If your sound card supports Dolby Digital AC-3 audio, it will provide an S/PDIF output jack (it usually looks like a “composite” or RCA-type connector). S/PDIF audio will need a separate Dolby Digital AC-3 (surround sound) amplifier box to process the digital signals and feed your home entertainment speakers. If you don’t have a suitable amplifier, stick with the PC speakers and do not enable S/PDIF. If you do have the Dolby Digital AC-3 amplifier, just connect the S/PDIF jack between the sound card and amplifier and plug in your surround sound speakers to the amplifier.
After you set up the hardware, enable S/PDIF in the movie player. The actual setup differs for each movie player application. For Windows Media Player, launch the player, select Tools → Options, click the DVD tab, and click the Advanced button (see Figure 4-7). Choose “using S/PDIF” from the Audio Interface drop-down menu, click the Apply button, and then click the OK button. Now play the movie and enjoy your surround sound.
I don’t hear any audio when I connect the TV output from my video card to a television.
You need to either play the TV audio through your PC speakers, or connect the “Line Out” or “Speaker Out” connections to the audio inputs on your TV (or VCR if you’re recording the output). However, some specialized devices, such as Pinnacle’s PCTV card, let you connect your TV audio to the sound card’s Line In port using a short jumper cable.
Advanced sound cards generally support EAX, which can apply a wide range of audio effects (see the earlier annoyance, “Getting EAX to Work”). However, EAX controls are not “smart” enough to know whether an effect (or its intensity) is appropriate for a given audio file. This means EAX can vastly improve a sound or completely ruin it. If your audio file doesn’t sound right with the selected effects, use the sound card’s control software to reduce or disable the EAX effects. For example, the EAX console for a Creative Labs Sound Blaster Audigy 2 ZS Pro (see Figure 4-8) lets you preset environments, such as cathedrals or bathrooms, and also apply customized effects. You can alter the effect, reduce the amount (percentage) of the effect, or disable EAX effects entirely using the software control panel.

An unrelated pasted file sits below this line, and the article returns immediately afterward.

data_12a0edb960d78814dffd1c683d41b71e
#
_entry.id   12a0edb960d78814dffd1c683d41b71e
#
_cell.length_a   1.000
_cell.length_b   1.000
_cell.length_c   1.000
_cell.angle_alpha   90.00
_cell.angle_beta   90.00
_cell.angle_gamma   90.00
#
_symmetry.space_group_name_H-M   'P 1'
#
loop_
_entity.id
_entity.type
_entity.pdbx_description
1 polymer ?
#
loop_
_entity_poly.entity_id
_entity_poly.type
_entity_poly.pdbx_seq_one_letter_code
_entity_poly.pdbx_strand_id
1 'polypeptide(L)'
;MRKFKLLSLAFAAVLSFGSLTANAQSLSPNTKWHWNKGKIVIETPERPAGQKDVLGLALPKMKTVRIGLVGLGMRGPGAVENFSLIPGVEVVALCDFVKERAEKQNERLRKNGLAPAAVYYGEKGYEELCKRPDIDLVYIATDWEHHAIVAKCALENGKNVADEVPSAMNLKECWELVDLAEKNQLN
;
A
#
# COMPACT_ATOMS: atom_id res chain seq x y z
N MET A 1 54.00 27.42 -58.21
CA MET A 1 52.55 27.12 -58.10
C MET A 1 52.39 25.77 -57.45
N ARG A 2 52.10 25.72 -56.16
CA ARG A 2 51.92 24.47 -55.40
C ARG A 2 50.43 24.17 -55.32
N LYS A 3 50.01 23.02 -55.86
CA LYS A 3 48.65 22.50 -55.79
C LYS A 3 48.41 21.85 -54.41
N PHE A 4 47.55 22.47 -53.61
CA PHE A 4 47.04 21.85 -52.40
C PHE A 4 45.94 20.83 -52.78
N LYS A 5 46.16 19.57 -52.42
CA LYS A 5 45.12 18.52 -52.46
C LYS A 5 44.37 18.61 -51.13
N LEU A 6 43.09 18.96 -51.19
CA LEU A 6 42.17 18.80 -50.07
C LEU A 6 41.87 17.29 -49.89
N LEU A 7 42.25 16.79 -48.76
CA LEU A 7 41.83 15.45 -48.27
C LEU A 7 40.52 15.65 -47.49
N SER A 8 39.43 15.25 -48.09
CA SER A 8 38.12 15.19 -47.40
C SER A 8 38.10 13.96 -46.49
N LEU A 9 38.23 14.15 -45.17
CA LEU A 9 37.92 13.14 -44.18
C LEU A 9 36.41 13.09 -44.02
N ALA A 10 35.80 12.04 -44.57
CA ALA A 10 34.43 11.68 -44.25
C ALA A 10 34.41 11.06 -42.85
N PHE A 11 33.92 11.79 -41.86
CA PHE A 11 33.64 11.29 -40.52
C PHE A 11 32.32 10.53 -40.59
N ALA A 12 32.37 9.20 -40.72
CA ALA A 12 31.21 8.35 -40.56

Multiple speaker modes typically use a series of sound card outputs. I mean, you don’t run 4 to 6 speakers off a single stereo jack! First, recheck your speaker connections. Next, try the troublesome speakers in another (working) jack. If the speakers don’t work in other live jacks, replace the defective speakers.
Now check the speaker mode in your operating system (see "Enjoying Surround Sound" earlier in this chapter). Finally, make sure your particular application can indeed support 5.1 or 4-speaker mode. For a DVD player, check the audio properties (see "Can’t Use AC-3 Audio“). For a game, check the game’s audio options menu and select the appropriate speaker mode. If the application does not support your speakers, you won’t hear sound as expected.
My father is hard of hearing. Can I adjust Windows sounds so he will hear them without having to turn the volume way up?
One of the easiest methods is to enable the SoundSentry feature under Windows XP. Simply open the Accessibility Options control panel, click the Sound tab, and check the Use SoundSentry box (see Figure 4-9). Select a visual warning to be displayed when the system makes a sound and click the Apply button. SoundSentry essentially disables sounds in favor of visual queues. For example, when Windows makes a sound, the active caption bar, the active window, or the entire desktop flashes. Now your Dad can work without turning up the volume.
Well, turn the damn thing down! Distortion occurs when the signal overwhelms the amplifier circuit or speakers. The excessive signal causes the distortion. First, check your mixer signals. Select Start → All Programs → Accessories → Entertainment → Volume Control (see Figure 4-10), then set each of the inputs to your main sound mixer at about 75% and the mixed signal output between 75–100%. You should mute any unused inputs. If certain inputs seem prone to distortion (such as voice clips recorded through your microphone), turn the input down until the distortion disappears.